There's a very real possibility that one or both of James Harden and Russell Westbrook at some point in the near future, despite insistence from the Rockets that neither guy is going anywhere if the franchise's requirements in a deal aren't satisfied.
This would mean that one or two practical locks for the Naismith Memorial Hall of Fame — both have a 99.9 percent Hall of Fame probability according to Basketball Reference — could be moved in one season. It's not unheard of for Hall of Famers to get dealt away from a certain team, though, as you'll soon find out from the list below. Whether it was before they had blossomed into the talent they'd eventually be remembered for, or during their prime, or after their best years were behind them, these nine legends were all parts of trades during their NBA careers.
All stats and trade information retrieved from Basketball Reference.
Traded by the Seattle SuperSonics with a 1989 first-round draft pick to the Bulls for Olden Polynice, a 1988 second-round draft pick and a 1989 first-round draft pick.
Pippen, right after the Sonics took him fifth overall in the 1987 draft, was shipped off to Chicago, who immediately reaped the benefits. In his rookie season, Pippen played in nearly every game and became a starter by the time the playoffs rolled around. By year two, he was a key starter and had emerged as the next-best option after Jordan. By year three, he was an All-Star, and by year four, he was an NBA champion.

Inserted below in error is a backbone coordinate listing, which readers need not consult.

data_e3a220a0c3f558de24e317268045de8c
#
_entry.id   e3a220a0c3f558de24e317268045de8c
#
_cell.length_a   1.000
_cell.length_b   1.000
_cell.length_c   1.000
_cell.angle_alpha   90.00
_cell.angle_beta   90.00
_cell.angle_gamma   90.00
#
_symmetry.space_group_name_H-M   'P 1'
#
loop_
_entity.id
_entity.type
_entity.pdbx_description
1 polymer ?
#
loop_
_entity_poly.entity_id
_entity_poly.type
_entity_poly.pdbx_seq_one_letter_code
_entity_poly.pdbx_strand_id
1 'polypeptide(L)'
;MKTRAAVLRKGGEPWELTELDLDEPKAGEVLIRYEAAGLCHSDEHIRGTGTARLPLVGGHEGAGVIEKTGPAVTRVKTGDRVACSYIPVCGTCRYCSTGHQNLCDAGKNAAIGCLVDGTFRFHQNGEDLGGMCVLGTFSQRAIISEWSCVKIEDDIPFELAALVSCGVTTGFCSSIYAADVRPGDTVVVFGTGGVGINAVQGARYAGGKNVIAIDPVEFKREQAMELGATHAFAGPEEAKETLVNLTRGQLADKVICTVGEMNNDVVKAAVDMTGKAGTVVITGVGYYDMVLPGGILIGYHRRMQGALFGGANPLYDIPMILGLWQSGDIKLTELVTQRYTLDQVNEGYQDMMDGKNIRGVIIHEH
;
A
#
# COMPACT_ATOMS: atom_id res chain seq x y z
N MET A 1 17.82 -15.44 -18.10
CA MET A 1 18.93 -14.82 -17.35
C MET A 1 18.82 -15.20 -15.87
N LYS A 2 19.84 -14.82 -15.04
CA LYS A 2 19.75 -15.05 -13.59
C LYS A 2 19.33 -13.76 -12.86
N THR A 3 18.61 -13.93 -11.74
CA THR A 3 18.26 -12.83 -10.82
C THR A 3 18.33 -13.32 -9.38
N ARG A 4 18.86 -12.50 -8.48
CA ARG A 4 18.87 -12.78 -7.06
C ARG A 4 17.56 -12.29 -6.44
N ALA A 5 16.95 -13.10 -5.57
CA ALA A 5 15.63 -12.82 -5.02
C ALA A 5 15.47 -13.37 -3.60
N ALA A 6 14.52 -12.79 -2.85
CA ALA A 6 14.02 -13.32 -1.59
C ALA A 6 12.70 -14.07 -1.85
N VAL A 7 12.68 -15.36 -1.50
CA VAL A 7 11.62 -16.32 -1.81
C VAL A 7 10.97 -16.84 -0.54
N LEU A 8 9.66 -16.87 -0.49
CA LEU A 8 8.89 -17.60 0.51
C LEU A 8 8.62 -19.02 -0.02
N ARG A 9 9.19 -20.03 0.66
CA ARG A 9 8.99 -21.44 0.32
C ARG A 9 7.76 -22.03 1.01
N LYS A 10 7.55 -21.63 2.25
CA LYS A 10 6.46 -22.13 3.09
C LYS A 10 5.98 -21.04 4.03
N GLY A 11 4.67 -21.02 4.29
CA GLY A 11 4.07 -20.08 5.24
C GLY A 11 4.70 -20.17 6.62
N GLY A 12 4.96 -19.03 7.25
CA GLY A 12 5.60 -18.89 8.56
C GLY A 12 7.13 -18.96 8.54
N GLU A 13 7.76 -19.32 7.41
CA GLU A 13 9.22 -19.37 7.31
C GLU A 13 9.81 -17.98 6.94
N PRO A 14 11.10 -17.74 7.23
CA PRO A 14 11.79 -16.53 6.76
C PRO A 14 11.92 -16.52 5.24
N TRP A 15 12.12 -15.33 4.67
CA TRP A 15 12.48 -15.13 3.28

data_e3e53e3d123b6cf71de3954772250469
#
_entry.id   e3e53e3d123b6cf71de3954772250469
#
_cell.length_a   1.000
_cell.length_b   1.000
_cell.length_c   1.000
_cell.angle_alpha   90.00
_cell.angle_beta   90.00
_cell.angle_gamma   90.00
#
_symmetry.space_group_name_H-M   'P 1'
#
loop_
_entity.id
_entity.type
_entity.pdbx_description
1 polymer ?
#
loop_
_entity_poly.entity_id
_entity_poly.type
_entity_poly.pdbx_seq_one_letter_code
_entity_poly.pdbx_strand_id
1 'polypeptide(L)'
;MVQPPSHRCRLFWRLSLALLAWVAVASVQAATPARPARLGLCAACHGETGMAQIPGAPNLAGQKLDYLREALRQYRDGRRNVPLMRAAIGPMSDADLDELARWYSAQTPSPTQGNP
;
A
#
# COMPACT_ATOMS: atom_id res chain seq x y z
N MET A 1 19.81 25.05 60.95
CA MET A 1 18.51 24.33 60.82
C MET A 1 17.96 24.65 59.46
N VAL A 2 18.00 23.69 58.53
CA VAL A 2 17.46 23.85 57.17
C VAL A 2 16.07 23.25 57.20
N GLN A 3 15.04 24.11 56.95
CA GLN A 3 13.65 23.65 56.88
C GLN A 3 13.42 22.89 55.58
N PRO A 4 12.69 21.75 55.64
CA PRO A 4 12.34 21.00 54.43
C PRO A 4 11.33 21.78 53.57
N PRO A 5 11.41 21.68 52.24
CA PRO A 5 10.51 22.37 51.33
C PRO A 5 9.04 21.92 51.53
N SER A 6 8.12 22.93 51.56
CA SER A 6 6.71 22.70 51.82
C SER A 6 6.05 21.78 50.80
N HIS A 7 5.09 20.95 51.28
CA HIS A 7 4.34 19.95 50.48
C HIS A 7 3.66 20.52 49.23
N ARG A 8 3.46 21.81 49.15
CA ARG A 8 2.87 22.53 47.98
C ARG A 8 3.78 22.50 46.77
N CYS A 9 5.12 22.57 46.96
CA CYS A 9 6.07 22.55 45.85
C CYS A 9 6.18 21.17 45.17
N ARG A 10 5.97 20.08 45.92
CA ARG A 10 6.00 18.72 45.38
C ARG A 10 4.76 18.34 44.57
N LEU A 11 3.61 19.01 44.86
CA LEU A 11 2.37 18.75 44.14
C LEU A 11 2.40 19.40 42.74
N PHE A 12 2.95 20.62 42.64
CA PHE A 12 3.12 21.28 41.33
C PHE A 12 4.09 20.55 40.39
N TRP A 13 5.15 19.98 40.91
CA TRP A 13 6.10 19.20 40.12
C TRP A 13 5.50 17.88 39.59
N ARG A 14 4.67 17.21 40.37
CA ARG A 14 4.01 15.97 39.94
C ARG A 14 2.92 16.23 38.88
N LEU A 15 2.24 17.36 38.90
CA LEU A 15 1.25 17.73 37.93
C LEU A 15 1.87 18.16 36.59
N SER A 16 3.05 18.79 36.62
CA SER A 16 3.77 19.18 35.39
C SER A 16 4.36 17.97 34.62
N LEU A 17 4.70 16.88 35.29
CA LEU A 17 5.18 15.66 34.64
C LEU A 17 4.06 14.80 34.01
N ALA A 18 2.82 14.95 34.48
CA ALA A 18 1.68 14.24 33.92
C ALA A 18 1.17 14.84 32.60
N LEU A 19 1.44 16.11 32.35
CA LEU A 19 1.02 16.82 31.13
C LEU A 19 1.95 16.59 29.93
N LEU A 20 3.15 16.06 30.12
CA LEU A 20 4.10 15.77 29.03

Polynice, who was the eighth overall selection in that same 1987 draft class, became a starting center at his peak throughout the 90s but never quite lived up to his top-10 pick status. He stayed in Seattle until a 1991 trade sent him to the Clippers in addition to two other first-round picks, and the Sonics got notable draft bust Benoit Benjamin in return. Considering the Sonics were one of the best teams in the NBA throughout the early 1990s, one can only wonder how they might have fared with Pippen lining up alongside Gary Payton and Shawn Kemp.
Traded by the Charlotte Hornets to the Los Angeles Lakers for Vlade Divac.
In one of the worst mistakes an NBA team has made throughout league history, the Hornets decided to part ways with their No. 13 overall pick in the 1996 NBA Draft in exchange for proven big man Vlade Divac, who had averaged a very respectable 14.1 points and 9.9 rebounds per game over the past three seasons. And while Divac immediately helped to bolster the Hornets' lineup — they went 54-28 in 1996-97 and 51-31 in 1997-98 — they didn't re-sign him past two seasons.
Bryant, on the other hand, doesn't need much of an explanation. The Black Mamba is one of the best players in NBA history, winning five rings with the Lakers and earning 18 All-Star elections over the course of his 20-year career.